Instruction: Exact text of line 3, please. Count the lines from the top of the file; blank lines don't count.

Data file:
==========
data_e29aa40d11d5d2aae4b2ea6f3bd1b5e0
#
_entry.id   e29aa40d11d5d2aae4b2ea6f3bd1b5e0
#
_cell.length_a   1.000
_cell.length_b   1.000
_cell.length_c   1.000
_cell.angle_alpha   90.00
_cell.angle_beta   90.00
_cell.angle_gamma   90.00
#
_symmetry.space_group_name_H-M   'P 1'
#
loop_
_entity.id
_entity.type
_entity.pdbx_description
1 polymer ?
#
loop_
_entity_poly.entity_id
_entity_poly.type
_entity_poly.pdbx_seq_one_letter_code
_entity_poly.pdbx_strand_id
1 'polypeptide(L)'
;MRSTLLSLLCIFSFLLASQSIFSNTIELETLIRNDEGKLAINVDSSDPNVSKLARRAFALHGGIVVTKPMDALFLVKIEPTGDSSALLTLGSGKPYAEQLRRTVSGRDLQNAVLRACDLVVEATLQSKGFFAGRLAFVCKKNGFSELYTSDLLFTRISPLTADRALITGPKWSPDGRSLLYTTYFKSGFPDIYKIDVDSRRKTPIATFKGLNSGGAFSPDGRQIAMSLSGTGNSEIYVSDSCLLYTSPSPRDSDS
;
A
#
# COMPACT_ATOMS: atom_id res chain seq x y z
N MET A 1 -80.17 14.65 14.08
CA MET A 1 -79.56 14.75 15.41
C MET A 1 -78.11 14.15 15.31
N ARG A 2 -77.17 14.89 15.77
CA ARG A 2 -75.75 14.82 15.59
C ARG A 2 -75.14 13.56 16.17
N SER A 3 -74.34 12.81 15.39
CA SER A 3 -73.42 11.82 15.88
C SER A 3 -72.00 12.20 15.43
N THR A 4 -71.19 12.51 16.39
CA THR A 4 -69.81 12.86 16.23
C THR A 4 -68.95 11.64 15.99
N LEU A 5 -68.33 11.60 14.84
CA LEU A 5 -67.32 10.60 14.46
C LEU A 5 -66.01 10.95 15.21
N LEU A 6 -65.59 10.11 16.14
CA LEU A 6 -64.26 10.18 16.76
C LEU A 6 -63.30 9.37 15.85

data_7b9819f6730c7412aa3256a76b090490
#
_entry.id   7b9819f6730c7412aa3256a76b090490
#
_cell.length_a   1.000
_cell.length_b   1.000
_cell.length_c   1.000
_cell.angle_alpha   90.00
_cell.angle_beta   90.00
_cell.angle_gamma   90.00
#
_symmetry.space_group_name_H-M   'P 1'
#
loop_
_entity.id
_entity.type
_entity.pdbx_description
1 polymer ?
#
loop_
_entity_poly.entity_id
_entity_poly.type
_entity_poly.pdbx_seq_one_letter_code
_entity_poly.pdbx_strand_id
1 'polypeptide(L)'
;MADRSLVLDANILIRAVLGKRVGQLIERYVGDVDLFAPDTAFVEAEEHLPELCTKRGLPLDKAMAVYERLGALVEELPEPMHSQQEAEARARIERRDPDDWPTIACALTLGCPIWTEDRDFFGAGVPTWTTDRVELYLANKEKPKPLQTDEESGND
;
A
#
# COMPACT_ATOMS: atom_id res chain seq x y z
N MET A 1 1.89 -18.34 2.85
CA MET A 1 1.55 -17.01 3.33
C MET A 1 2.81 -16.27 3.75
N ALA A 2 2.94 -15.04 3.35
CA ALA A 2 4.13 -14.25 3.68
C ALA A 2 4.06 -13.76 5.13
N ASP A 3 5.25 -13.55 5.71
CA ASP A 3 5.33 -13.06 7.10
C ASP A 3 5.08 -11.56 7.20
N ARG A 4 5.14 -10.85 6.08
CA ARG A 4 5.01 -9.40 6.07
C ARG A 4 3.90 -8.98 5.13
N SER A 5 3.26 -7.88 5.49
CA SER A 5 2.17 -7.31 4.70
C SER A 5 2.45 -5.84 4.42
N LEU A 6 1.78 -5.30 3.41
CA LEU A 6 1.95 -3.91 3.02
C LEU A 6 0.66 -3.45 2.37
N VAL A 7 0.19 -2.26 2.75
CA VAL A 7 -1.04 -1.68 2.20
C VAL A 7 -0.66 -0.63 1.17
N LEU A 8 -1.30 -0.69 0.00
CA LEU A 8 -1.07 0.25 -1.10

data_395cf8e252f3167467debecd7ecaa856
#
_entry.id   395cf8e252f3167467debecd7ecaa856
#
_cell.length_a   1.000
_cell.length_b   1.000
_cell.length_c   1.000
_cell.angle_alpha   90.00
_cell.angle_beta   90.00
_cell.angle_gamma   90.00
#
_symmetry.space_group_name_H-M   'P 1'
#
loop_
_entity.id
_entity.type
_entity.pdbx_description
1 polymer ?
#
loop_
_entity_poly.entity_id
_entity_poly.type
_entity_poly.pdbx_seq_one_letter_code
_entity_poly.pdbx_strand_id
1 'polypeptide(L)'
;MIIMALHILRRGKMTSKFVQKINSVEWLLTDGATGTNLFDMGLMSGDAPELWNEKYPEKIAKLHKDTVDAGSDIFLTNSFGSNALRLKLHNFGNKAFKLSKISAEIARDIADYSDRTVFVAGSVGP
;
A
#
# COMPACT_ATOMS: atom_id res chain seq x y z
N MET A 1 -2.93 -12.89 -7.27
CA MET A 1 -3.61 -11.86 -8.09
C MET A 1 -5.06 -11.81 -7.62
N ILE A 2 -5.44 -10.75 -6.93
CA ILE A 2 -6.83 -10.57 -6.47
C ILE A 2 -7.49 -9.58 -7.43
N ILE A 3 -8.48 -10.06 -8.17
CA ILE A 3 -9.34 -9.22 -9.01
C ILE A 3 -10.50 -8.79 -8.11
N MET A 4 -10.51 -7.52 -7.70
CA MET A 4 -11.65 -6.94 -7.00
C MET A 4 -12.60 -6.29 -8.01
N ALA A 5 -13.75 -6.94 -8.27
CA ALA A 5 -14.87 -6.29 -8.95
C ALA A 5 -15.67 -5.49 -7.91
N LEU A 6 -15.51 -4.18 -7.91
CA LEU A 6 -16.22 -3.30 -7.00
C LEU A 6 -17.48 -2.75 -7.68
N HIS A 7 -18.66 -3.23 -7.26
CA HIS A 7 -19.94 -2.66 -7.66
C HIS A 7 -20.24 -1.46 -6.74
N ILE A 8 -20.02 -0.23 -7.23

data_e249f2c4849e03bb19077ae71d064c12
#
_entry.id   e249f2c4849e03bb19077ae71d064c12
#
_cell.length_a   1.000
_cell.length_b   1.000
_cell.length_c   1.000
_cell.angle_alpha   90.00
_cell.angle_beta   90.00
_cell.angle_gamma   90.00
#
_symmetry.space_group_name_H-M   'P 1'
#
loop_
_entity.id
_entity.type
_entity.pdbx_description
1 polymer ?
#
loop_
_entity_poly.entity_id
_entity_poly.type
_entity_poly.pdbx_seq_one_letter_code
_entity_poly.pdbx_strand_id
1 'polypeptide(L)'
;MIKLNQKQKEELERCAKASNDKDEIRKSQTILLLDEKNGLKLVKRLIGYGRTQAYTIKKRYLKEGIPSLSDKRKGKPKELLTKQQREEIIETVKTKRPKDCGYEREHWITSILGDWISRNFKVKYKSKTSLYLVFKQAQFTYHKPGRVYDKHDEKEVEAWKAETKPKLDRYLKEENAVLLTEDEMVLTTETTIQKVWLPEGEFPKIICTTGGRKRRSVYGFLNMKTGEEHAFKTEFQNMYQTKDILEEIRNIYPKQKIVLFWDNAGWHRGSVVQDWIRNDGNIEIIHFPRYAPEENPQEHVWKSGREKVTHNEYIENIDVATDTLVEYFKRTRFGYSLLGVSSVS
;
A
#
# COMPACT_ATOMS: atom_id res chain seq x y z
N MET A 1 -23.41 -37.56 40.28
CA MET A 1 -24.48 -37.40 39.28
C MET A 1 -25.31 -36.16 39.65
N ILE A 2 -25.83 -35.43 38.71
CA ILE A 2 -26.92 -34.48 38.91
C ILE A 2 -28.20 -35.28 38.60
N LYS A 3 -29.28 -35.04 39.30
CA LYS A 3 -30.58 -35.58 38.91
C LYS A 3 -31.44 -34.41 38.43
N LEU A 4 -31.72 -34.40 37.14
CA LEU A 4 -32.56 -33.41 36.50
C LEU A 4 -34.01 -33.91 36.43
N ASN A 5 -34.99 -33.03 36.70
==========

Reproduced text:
_entry.id   e29aa40d11d5d2aae4b2ea6f3bd1b5e0